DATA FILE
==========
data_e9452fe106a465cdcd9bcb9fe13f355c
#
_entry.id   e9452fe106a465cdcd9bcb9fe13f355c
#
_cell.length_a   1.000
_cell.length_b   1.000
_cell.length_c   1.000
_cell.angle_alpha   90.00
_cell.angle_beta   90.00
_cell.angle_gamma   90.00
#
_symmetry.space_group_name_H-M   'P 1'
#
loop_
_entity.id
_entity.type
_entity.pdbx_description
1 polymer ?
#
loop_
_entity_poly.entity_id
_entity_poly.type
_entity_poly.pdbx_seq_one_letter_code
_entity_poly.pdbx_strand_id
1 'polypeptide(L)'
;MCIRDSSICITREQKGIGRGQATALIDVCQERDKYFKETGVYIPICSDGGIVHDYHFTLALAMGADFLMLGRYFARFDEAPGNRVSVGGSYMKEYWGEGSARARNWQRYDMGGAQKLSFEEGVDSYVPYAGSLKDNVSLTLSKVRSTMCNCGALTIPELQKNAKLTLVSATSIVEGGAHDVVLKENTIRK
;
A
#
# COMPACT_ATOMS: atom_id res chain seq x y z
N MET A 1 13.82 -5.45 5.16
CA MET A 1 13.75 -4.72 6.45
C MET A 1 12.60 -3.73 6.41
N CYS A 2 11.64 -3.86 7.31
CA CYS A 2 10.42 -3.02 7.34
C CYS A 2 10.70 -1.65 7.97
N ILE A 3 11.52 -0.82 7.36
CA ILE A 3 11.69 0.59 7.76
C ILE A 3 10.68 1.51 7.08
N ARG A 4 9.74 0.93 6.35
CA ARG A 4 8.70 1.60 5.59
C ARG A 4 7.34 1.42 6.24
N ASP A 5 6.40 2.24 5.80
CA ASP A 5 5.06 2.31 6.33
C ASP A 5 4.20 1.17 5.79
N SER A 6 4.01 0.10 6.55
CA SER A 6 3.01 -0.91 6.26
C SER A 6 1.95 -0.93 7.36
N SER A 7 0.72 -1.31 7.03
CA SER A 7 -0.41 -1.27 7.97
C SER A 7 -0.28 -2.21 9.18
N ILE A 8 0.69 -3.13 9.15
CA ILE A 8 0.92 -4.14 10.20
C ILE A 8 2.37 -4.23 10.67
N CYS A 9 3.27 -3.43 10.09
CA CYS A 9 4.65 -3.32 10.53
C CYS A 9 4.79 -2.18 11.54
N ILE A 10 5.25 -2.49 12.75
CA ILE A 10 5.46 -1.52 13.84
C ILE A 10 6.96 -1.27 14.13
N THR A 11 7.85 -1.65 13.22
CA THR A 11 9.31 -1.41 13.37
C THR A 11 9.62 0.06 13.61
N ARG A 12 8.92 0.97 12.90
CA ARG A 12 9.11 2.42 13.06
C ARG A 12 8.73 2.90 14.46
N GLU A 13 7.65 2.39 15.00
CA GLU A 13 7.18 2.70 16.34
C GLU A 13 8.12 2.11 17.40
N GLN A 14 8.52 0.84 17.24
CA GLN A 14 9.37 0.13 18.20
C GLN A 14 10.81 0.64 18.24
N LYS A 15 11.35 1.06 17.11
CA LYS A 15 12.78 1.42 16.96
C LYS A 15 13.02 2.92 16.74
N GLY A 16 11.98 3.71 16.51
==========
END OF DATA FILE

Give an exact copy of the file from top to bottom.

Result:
data_e9452fe106a465cdcd9bcb9fe13f355c
#
_entry.id   e9452fe106a465cdcd9bcb9fe13f355c
#
_cell.length_a   1.000
_cell.length_b   1.000
_cell.length_c   1.000
_cell.angle_alpha   90.00
_cell.angle_beta   90.00
_cell.angle_gamma   90.00
#
_symmetry.space_group_name_H-M   'P 1'
#
loop_
_entity.id
_entity.type
_entity.pdbx_description
1 polymer ?
#
loop_
_entity_poly.entity_id
_entity_poly.type
_entity_poly.pdbx_seq_one_letter_code
_entity_poly.pdbx_strand_id
1 'polypeptide(L)'
;MCIRDSSICITREQKGIGRGQATALIDVCQERDKYFKETGVYIPICSDGGIVHDYHFTLALAMGADFLMLGRYFARFDEAPGNRVSVGGSYMKEYWGEGSARARNWQRYDMGGAQKLSFEEGVDSYVPYAGSLKDNVSLTLSKVRSTMCNCGALTIPELQKNAKLTLVSATSIVEGGAHDVVLKENTIRK
;
A
#
# COMPACT_ATOMS: atom_id res chain seq x y z
N MET A 1 13.82 -5.45 5.16
CA MET A 1 13.75 -4.72 6.45
C MET A 1 12.60 -3.73 6.41
N CYS A 2 11.64 -3.86 7.31
CA CYS A 2 10.42 -3.02 7.34
C CYS A 2 10.70 -1.65 7.97
N ILE A 3 11.52 -0.82 7.36
CA ILE A 3 11.69 0.59 7.76
C ILE A 3 10.68 1.51 7.08
N ARG A 4 9.74 0.93 6.35
CA ARG A 4 8.70 1.60 5.59
C ARG A 4 7.34 1.42 6.24
N ASP A 5 6.40 2.24 5.80
CA ASP A 5 5.06 2.31 6.33
C ASP A 5 4.20 1.17 5.79
N SER A 6 4.01 0.10 6.55
CA SER A 6 3.01 -0.91 6.26
C SER A 6 1.95 -0.93 7.36
N SER A 7 0.72 -1.31 7.03
CA SER A 7 -0.41 -1.27 7.97
C SER A 7 -0.28 -2.21 9.18
N ILE A 8 0.69 -3.13 9.15
CA ILE A 8 0.92 -4.14 10.20
C ILE A 8 2.37 -4.23 10.67
N CYS A 9 3.27 -3.43 10.09
CA CYS A 9 4.65 -3.32 10.53
C CYS A 9 4.79 -2.18 11.54
N ILE A 10 5.25 -2.49 12.75
CA ILE A 10 5.46 -1.52 13.84
C ILE A 10 6.96 -1.27 14.13
N THR A 11 7.85 -1.65 13.22
CA THR A 11 9.31 -1.41 13.37
C THR A 11 9.62 0.06 13.61
N ARG A 12 8.92 0.97 12.90
CA ARG A 12 9.11 2.42 13.06
C ARG A 12 8.73 2.90 14.46
N GLU A 13 7.65 2.39 15.00
CA GLU A 13 7.18 2.70 16.34
C GLU A 13 8.12 2.11 17.40
N GLN A 14 8.52 0.84 17.24
CA GLN A 14 9.37 0.13 18.20
C GLN A 14 10.81 0.64 18.24
N LYS A 15 11.35 1.06 17.11
CA LYS A 15 12.78 1.42 16.96
C LYS A 15 13.02 2.92 16.74
N GLY A 16 11.98 3.71 16.51